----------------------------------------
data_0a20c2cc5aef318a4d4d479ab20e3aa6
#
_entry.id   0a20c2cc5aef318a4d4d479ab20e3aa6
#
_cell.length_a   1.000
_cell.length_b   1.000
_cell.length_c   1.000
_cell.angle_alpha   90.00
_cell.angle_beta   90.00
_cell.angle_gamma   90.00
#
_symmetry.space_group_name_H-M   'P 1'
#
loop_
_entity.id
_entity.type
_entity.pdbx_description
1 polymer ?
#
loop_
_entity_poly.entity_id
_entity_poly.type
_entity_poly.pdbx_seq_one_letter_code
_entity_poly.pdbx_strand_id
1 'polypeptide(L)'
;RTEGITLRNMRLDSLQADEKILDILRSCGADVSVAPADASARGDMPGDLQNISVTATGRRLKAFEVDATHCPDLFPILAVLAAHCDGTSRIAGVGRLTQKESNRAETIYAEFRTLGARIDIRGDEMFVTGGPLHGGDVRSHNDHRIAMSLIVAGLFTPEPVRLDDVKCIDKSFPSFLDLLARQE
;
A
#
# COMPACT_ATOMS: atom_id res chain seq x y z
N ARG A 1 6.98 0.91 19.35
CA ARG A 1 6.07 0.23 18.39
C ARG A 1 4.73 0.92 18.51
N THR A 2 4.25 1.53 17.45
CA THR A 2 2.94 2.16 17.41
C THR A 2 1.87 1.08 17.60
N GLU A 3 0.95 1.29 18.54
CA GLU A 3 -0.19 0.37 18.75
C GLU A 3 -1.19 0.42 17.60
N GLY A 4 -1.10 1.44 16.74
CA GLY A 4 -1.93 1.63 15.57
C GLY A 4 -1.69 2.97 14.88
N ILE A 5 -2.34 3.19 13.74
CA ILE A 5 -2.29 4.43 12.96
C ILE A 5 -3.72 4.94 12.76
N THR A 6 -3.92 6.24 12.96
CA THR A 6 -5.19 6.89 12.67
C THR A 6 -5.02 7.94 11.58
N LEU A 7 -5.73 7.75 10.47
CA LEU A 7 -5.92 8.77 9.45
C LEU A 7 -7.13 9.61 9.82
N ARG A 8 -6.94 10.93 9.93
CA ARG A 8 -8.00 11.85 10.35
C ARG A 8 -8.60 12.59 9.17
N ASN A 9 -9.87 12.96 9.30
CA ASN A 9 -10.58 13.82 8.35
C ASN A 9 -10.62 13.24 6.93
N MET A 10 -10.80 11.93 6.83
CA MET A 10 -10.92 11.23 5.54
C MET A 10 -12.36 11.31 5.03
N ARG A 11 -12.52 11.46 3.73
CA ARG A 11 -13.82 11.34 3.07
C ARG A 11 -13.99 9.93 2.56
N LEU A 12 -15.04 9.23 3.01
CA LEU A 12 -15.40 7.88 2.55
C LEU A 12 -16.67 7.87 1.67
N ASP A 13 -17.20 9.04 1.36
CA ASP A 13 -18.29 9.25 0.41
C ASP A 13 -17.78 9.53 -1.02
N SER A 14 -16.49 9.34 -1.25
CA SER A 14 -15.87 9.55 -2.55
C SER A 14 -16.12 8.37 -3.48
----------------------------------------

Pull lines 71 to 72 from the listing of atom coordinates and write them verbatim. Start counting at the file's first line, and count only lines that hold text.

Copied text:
CA SER A 14 -15.87 9.55 -2.55
C SER A 14 -16.12 8.37 -3.48